Craft Beer Guide

From the Ground Brewery Sets Up Shop on Red Hook’s Migliorelli Farm

A new nano brewery embraces the Valley’s bounty to create small-batch quality beers



Jakob Cirell has a passion for bringing people together to enjoy his brews

Photograph by Shayla Hunter

Diners at, say, Elephant in Kingston or 52 Main in Millerton, might notice a new name when perusing the beer list: From the Ground Brewery. It would be smart to give the dry-hopped American Pale Ale, spicy Farmhouse Red Ale, or chocolate note-laden Bar and Chain Stout from this newcomer a whirl.

In April, Jakob Cirell set up shop at the Rhinebeck Farmers’ Market, as well as the Union Square Greenmarket in Manhattan, to introduce locals and visitors to his Red Hook nanobrewery, found on the idyllic grounds of Migliorelli Farm. Debuting his business in such a choice locale was purely opportune. After looking at myriad spaces for close to a year, with an eye on Red Hook because of tree-zoning laws allowing breweries in agricultural zones, Cirell sent a Hail Mary email out to local farmers. “Ken Migliorelli called me back the next day, showed me around his farm, and we picked a spot. He had just started growing barley as a cover crop, and bringing a brewery to his farm worked with the equation,” Cirell recalls.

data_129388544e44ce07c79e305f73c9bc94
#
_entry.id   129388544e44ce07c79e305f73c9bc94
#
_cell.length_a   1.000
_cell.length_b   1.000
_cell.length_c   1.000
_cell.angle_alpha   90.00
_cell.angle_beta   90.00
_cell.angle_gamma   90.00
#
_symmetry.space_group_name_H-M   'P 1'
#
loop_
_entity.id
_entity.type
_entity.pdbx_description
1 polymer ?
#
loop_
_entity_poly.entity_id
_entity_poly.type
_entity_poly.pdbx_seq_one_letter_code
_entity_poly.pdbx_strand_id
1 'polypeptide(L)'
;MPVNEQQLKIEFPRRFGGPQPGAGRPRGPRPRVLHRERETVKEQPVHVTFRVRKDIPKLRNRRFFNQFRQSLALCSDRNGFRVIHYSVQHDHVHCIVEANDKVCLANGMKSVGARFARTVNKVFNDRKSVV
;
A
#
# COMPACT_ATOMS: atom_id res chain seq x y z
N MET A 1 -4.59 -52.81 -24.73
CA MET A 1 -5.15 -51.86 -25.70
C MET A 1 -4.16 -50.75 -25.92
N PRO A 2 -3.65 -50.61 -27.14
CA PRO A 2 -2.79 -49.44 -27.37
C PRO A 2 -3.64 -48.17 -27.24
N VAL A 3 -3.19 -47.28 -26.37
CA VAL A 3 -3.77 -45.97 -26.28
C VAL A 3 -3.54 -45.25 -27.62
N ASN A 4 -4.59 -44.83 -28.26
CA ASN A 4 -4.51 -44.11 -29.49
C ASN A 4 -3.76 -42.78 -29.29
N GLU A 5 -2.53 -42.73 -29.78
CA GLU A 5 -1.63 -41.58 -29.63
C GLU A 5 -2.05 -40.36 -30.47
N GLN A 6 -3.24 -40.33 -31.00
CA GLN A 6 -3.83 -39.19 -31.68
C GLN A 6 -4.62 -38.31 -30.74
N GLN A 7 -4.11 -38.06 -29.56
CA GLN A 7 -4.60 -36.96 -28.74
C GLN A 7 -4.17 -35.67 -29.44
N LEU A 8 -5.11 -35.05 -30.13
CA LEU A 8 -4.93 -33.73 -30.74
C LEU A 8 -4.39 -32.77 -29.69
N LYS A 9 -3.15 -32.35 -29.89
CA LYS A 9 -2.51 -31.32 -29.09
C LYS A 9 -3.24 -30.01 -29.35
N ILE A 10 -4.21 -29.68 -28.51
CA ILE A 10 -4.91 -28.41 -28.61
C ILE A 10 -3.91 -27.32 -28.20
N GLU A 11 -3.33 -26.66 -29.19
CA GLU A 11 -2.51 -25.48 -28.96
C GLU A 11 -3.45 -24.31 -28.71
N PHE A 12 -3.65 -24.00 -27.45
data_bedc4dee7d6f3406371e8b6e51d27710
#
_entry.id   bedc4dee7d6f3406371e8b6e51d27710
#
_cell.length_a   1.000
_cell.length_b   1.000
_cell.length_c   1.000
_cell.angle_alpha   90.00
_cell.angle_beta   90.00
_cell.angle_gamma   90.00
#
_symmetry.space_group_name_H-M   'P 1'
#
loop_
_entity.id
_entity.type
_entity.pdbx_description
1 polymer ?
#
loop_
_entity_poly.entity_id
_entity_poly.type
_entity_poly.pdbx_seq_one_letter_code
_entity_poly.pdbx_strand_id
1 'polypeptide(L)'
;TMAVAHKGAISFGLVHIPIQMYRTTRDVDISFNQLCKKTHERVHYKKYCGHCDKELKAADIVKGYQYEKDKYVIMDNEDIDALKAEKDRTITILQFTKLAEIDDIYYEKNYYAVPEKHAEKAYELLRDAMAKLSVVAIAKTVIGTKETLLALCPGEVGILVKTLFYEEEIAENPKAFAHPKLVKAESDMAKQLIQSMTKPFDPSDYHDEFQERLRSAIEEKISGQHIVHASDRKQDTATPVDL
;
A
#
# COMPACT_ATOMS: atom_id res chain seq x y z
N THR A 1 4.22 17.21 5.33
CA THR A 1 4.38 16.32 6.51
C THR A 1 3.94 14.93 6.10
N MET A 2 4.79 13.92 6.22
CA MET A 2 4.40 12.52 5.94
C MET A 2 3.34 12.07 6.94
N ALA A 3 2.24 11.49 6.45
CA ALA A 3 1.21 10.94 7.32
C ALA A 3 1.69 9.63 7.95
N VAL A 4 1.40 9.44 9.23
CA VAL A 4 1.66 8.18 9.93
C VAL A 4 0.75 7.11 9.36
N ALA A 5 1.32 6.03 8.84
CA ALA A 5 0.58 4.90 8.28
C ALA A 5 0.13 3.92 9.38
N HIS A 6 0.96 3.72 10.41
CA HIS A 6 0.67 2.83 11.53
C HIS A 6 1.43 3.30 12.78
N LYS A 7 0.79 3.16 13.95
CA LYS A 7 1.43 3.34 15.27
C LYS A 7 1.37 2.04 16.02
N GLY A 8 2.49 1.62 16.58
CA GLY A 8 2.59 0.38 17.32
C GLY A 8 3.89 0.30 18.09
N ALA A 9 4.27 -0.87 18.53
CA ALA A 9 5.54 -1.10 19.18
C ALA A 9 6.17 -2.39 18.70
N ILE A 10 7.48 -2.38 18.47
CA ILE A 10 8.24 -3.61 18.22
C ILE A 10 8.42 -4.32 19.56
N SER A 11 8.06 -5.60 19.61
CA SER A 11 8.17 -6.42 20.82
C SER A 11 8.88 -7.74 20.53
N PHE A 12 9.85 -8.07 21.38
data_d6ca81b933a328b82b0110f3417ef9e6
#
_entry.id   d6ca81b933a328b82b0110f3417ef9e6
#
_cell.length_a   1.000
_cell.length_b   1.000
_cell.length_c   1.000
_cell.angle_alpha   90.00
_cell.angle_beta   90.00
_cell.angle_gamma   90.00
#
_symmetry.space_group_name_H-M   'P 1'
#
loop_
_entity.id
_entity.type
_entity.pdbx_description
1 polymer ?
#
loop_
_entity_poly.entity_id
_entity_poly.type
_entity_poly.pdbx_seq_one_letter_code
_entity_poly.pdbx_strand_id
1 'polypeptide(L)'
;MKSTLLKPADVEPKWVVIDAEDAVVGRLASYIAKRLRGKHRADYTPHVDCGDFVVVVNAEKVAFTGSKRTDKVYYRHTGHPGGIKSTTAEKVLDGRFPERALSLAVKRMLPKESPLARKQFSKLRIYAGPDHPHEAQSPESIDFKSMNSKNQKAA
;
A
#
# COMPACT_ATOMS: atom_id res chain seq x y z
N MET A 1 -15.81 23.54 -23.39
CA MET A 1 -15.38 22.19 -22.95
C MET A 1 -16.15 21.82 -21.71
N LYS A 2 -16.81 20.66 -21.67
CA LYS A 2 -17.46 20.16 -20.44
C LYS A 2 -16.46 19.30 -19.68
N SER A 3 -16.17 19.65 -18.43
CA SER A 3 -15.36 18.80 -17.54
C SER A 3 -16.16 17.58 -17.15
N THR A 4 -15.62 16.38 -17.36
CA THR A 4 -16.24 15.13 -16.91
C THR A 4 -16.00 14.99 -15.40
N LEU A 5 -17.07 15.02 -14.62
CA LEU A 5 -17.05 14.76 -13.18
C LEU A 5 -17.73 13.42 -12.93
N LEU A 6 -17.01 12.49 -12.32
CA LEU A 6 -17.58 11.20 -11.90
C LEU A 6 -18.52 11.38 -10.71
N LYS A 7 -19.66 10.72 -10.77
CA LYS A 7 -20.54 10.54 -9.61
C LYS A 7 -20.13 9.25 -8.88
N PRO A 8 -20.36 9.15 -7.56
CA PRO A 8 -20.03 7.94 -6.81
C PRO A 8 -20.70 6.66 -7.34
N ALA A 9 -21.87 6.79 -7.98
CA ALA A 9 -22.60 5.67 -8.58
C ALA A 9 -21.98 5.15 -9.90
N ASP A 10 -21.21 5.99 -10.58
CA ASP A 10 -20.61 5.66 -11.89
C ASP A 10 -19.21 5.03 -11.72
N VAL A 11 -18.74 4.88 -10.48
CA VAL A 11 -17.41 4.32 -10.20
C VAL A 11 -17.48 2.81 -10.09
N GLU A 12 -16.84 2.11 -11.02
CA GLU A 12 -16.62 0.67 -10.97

Crafting small-batch quality beers that illuminate raw ingredients grown in the Hudson Valley is important to Cirell. Nearly 100 percent of the barley he uses hails directly from the Migliorelli farm. Likewise, Germantown Beer Farm, which malts his grains, supplies 20 percent of Cirell’s hops.

The ability to brew his own beer, “and make a living off of something where I can exercise my brain and still use my hands is what I always wanted,” says Cirell. What started out as a “just for fun” hobby when he was a 21-year-old (circa 1999) evolved into a passion, so much so that when Cirell was dissatisfied with his mechanical engineering career working for green buildings in New York City, he found a new life honing his skills at a Brooklyn brewery for three years — until the Hudson Valley came calling.

With the birth of his daughter, managing a butcher shop on a livestock farm seemed a calmer, more economically viable alternative. The region’s “rural elements” also appealed to the Maine native, who was reared in its central woods, yet “there is a lot more support for small, local, artisanal businesses here,” Cirell points out. When his son was born it was time to create the brewery he once envisioned back in NYC. “I have always been into DIY, especially pertaining to food and drink. As my palate developed and more craft breweries opened I saw it was something that had potential from a business standpoint. But
it has always been about lifestyle,” he explains.

Because that lifestyle embraces the land, Cirell will fittingly release a series of 100 percent Hudson Valley-made beers this fall, aged with cherries, raspberries and plums plucked straight from the Migliorelli orchard.

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